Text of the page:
Every month the Money Reporter, the newsletter for investors whose interest is more interest, publishes its list of recommended bonds and preferred shares. In September it recommended 38 government bonds, 13 corporate bonds and 15 preferred shares to buy now.
Should I buy bonds or GICs now?
Two factors argue against investing heavily in Government of Canada (GOC) bonds at the present time. First, we are experiencing multi-generational—in fact, historic—lows in the interest rates paid on high-quality bonds. A five-year GOC bond, for example now yields 0.66 per cent. (Note that the rates for our recommended GOC bonds are somewhat lower as they reflect the impact of commissions and relatively low purchase amounts.)
GICs, on the other hand, offer a significant marginal increase in available current yields. As you can see in our tables, you can obtain 2.75 per cent on a five-year GIC from Oaken Financial, a difference of 275 basis points over a five-year GOC bond. If you’re not that concerned about liquidity, then, we think it’s a good idea to include GICs in your fixed-income portfolio now.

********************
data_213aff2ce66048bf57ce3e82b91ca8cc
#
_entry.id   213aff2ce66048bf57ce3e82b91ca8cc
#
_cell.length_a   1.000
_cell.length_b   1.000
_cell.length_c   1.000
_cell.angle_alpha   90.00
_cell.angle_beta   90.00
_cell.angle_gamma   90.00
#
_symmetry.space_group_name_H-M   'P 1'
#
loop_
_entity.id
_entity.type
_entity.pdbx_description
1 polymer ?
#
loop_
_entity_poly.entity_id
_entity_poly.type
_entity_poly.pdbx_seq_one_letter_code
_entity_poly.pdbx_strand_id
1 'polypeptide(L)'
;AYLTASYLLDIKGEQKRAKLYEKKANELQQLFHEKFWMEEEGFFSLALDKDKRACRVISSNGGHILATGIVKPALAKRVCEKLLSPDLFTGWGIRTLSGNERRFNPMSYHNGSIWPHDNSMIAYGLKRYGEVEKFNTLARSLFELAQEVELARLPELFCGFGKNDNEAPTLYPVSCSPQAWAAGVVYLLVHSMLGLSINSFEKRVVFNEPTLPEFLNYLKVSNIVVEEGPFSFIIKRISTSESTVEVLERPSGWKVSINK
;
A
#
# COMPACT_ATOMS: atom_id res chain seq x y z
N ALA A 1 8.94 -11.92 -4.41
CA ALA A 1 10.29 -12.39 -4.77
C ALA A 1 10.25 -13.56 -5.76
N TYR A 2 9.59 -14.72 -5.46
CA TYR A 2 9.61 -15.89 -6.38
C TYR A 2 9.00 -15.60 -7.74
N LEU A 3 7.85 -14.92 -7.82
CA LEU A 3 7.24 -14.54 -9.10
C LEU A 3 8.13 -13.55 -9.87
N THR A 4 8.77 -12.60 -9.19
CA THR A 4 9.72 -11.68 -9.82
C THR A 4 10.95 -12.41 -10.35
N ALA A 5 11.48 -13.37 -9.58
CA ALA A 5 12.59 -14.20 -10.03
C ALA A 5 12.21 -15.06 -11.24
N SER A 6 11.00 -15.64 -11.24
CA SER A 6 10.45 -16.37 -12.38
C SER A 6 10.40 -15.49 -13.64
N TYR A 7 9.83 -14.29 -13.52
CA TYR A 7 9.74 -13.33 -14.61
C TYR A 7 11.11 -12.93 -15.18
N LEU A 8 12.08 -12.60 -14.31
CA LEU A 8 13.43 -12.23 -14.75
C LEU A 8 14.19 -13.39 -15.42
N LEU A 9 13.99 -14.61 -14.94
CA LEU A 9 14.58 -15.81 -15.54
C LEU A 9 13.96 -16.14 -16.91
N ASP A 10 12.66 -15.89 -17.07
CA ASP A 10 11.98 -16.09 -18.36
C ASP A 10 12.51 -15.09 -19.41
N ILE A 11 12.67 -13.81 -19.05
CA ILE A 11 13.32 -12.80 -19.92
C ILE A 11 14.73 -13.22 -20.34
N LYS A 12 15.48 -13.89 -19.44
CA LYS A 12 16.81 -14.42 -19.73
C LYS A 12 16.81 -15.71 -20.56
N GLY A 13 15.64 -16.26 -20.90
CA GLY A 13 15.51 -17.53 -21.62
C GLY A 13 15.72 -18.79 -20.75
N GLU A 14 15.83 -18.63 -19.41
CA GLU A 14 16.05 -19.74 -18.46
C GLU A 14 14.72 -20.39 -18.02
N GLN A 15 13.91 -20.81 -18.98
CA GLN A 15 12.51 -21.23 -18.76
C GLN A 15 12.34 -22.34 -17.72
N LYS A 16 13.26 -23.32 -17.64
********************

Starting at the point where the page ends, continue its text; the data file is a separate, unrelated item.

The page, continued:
The second factor that argues against investing in GOC bonds now is that their yields may rise gradually over the next year or so, as the U.S. Fed raises its policy rates. But negative rates elsewhere should continue to exert some downward pressure on yields.
Should I buy preferred shares now?
In our opinion, fixed-income securities deserve a considerable weighting in the portfolios of investors who consider capital preservation as an important investment objective. Such investors usually count income, to a greater or lesser degree, as an important portfolio objective too.
But yields on today’s Government of Canada (GOC) bonds are low, as we point out above. One way you can increase your yield is to include more provincial issues among your government bonds. You can also hold more corporate than provincial exposure.
And you might also consider using preferred shares in place of some of your corporate exposure. If you do so, remember two things. The dividend tax credit is available to non-registered holdings, not holdings in RRSPs and the like. Second, though we continue to favour fixed-rate preferreds over floating-rate preferreds, the diminishing spread between the yields of these two types of securities, suggests you include some floaters in your portfolio as well.
Money Reporter, MPL Communications Inc.
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